Forbes ran an interesting article a couple weeks ago about some surprising customer satisfaction results from last Christmas's shopping season. It seems that holiday shoppers are increasingly coming to prefer shopping online to shopping at brick-and-mortar retailers.
Quoting a Motorola study, they found, in most areas, online shoppers expressed dissatisfaction with online retailers roughly half as often, or even less, than with a physical store. Shoppers especially don't like standing in line: 42% of in-store shoppers complained about the checkout process, versus only 15% of online shoppers.
One thing the physical stores definitely need to work on is their item availability. 41% of shoppers were unhappy with item availability in a physical store, versus 20% online. Unfortunately, the survey doesn't say how many online shops they tried. After all, there's a much larger opportunity cost in driving across town to Target because Wal-Mart was sold out, versus clicking around from one website to another.
So that got me to thinking, what else could be behind these numbers? After all, there are pretty clear and obvious drawbacks to online shopping as well. It takes days to get your purchase, it might get waylaid in the mail, and even the Motorola study showed that people were still much more dissatisfied with the online return process.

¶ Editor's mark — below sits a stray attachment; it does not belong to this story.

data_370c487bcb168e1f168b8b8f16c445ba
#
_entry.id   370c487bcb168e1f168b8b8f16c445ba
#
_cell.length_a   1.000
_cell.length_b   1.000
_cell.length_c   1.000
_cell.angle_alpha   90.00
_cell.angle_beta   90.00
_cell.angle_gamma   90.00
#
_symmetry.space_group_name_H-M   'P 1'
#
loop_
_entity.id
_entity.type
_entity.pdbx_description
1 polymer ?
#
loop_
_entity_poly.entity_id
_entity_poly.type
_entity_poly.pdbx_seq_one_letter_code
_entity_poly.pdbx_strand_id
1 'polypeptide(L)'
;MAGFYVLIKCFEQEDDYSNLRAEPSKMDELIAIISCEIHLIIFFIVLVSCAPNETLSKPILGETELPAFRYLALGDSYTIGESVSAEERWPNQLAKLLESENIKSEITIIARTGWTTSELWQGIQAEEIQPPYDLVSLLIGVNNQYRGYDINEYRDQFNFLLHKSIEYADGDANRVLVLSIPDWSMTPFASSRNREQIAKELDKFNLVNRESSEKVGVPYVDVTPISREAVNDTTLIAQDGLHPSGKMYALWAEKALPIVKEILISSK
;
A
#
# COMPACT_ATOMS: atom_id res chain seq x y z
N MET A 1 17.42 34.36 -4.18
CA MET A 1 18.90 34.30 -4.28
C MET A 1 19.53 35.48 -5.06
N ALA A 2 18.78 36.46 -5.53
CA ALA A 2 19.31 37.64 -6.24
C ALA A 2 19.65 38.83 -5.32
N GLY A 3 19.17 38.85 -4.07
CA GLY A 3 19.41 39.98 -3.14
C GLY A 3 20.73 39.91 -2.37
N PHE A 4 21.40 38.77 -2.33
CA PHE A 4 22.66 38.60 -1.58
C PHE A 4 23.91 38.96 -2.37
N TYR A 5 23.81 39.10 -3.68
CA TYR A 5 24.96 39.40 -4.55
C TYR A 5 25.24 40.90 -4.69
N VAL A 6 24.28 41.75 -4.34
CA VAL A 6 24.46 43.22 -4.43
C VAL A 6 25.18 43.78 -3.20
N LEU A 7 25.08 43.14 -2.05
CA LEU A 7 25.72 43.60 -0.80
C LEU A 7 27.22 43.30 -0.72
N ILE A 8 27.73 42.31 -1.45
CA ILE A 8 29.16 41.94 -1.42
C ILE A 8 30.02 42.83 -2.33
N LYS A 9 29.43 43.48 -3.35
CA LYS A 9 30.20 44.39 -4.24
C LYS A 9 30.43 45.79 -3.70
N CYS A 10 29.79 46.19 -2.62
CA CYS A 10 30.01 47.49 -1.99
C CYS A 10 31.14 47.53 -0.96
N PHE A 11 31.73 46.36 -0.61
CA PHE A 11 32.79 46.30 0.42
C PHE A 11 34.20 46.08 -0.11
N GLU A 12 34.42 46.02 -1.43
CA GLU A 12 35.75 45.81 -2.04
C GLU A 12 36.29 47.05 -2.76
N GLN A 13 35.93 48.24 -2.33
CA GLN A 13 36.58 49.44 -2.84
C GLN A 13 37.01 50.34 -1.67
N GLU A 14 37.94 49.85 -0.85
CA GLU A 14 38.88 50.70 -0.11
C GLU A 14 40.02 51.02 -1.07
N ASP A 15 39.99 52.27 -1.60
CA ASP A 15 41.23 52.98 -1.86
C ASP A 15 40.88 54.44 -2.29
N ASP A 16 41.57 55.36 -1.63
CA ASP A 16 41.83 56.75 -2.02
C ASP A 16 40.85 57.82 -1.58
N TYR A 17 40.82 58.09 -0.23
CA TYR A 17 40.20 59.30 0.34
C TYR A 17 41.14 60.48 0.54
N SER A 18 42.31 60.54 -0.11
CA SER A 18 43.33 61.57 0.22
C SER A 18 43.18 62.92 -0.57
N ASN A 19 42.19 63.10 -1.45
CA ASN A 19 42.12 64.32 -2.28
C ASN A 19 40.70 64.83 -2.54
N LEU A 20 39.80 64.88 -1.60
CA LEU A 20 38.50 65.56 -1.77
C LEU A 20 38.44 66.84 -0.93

But let's remember, we're talking about holiday shoppers. Outside of black Friday (or Boxing Day if you're outside the US) there are few periods of time more stressful for shoppers. The noise, the crowds, the insane parking lots, the long checkout lines, the occasional knock-down, drag-out fight over this year's hot toy... no wonder these customers were grumpy!Compare that to the experience of kicking back with a hot cup of cocoa and browsing Overstock.com or Amazon.com, and it seems to me we're talking about people who are already going to be predisposed to enjoy their shopping experience.
No wonder then that Amazon came up with a particularly clever\nasty way of poaching customers from physical stores. They offered a 5% discount to anyone who scanned the barcode of an item in-store using Amazon's app and then bought it from them online. Add in Amazon's free shipping and two-day shipping promotions, as well as Amazon's lack of sales tax, that makes it hard for retailers to compete. Retailers are already accusing Amazon of using physical shops as their own sales floor.
That, in a nutshell, is the problem for physical shops. People are going into stores, not buying anything from them, and increasingly buying using their mobile devices instead. If they are stressed out and dissatisfied with the shopping experience, they have no loyalty that would keep them from buying from Amazon.
If stores think they can compete on customer satisfaction, they need to really compete on customer satisfaction. It may be that in this brave new digital world, the way forward for the brick-and-mortar store is actually the way back, to the relaxed and enjoyable shopping experiences of old. At any rate, doing things the way they have always done them, retailers are bound to lose.